Page:Germ Growers.djvu/36

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So, although it would have been pleasanter to be silent, I felt that I was bound to speak.

So I said, "Mr. Fetherston, isn't it all a matter of evidence?"

Fetherston. Evidence! And pray on what evidence would you believe such a story as that which we have just heard?

Easterley. Upon the statement on the honour of any sane man that I knew and trusted: how I might account for it is another matter.

Fetherston. If a man whom I knew and trusted told me such a story on his honour I should trust him no longer, and I should believe him to be either insane or dishonest.

Easterley. Suppose that ten men whom you knew and trusted agreed in telling you the same story?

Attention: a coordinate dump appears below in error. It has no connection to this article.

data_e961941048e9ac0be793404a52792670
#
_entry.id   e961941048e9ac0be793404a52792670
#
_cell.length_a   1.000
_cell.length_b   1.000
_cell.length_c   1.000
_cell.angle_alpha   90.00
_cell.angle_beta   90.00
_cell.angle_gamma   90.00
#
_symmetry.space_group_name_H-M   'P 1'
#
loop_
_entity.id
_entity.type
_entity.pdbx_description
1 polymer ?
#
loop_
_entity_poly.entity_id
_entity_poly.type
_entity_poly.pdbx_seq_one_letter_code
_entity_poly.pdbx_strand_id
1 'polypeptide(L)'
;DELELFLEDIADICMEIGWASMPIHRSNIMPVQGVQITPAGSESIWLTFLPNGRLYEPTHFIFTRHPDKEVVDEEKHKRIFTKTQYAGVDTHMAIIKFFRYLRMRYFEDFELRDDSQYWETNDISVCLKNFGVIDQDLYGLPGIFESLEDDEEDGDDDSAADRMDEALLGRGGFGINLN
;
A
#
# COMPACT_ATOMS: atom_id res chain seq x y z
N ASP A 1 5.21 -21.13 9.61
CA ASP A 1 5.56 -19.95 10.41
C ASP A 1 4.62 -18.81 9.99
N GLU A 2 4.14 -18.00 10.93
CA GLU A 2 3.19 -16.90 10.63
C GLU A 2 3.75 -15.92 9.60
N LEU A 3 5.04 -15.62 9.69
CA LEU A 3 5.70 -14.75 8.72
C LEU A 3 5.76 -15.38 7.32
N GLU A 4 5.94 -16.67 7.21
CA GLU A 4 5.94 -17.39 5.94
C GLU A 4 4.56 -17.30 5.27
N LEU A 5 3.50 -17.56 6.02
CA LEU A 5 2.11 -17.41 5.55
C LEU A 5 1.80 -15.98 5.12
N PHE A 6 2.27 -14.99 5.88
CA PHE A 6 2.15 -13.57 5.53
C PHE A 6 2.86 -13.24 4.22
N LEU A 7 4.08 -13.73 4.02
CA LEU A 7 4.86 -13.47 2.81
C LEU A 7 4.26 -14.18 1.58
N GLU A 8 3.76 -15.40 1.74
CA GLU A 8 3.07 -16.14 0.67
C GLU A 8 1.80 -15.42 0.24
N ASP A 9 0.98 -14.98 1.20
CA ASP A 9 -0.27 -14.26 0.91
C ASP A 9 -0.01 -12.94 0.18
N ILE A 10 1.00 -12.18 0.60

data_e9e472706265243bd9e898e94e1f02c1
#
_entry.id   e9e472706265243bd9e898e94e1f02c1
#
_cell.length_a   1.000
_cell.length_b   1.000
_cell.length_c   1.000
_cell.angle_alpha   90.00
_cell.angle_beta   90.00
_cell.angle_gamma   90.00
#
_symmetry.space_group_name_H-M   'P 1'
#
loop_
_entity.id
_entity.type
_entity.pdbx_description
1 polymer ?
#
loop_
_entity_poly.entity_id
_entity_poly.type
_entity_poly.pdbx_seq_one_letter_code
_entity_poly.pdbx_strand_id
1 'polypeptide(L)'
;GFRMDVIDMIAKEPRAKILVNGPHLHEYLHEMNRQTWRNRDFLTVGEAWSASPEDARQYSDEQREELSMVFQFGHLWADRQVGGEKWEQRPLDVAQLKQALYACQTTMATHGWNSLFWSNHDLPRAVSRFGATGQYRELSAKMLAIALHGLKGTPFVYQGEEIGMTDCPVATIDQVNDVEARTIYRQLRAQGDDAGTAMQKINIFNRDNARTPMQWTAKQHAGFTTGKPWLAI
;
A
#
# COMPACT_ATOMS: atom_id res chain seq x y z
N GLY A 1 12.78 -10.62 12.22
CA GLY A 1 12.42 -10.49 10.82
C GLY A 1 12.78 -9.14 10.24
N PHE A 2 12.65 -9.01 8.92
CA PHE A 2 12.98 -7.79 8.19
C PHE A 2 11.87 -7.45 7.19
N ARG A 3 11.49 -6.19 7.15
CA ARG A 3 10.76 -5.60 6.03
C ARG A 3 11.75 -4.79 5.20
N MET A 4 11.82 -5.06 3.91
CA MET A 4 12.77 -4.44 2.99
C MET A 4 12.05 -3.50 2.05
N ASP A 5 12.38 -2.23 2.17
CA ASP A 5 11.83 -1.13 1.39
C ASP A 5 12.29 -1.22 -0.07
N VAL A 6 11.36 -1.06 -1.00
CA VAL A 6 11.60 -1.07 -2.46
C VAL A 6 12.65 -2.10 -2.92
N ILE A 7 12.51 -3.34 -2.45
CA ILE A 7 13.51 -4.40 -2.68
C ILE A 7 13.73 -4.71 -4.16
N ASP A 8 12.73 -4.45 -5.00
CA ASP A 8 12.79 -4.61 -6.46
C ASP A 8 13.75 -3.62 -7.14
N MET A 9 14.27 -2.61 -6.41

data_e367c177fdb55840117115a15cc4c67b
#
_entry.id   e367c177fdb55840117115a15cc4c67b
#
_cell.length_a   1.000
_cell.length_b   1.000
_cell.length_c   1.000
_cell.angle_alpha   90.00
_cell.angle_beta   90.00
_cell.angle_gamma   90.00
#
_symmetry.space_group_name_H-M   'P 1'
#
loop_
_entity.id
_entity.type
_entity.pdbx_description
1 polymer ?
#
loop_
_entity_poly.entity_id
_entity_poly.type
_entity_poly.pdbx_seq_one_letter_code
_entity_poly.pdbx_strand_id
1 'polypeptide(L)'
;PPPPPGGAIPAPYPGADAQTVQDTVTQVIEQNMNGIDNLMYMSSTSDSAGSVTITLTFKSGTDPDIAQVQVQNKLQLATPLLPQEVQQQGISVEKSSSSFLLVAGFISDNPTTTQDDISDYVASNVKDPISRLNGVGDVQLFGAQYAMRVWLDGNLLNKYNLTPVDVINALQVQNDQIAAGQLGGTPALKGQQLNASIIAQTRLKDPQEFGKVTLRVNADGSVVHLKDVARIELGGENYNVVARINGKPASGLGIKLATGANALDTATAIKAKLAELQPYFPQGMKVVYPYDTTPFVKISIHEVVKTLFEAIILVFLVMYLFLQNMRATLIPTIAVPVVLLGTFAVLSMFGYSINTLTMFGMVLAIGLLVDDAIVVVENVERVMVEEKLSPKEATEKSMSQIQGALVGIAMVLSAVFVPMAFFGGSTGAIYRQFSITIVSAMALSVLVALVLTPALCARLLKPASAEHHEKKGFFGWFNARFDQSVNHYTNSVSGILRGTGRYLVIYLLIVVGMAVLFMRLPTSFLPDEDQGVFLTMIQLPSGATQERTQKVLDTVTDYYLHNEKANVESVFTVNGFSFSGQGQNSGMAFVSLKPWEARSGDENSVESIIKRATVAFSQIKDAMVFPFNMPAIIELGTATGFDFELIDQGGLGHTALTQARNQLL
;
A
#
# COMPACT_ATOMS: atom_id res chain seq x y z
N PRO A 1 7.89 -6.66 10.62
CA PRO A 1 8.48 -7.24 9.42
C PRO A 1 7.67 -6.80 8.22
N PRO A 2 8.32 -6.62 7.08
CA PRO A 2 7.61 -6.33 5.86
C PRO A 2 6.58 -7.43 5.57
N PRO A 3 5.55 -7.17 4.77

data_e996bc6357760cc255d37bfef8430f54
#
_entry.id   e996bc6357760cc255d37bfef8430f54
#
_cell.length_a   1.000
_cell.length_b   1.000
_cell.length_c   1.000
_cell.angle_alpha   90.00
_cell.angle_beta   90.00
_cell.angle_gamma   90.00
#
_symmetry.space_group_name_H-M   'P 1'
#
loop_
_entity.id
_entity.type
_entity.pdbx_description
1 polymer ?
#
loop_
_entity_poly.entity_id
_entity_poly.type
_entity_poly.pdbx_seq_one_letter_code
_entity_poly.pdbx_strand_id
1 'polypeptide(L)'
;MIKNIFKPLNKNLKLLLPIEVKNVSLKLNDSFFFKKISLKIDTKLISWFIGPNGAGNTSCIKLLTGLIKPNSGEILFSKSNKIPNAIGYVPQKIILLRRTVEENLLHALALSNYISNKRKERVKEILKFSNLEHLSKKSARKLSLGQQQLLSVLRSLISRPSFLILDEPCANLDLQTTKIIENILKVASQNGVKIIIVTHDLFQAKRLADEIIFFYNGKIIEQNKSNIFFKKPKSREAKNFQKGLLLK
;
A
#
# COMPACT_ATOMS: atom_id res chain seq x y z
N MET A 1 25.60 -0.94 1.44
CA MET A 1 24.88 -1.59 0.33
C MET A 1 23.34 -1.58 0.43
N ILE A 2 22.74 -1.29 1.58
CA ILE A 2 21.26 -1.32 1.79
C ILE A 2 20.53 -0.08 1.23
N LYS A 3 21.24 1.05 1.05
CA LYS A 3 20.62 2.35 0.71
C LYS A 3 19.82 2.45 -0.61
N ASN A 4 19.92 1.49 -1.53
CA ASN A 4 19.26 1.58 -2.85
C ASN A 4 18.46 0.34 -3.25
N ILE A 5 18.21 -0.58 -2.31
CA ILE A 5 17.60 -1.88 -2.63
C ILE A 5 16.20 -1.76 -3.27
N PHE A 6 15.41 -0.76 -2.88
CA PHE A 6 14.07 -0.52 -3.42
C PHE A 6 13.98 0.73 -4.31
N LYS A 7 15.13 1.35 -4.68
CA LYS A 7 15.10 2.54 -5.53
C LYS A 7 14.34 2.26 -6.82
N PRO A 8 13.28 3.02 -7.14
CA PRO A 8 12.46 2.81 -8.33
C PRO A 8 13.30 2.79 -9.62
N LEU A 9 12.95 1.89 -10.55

Fetherston (with a slight laugh). Then I should begin to suspect that I had gone mad myself, but I should never believe it.

Easterly. Yet you believe a story which is nearly two thousand years old and which is full of mystery from beginning to end: the story of a man who was born mysteriously, who exercised mysterious powers during his life, and after death by violence lived again mysteriously, and at last left this world mysteriously.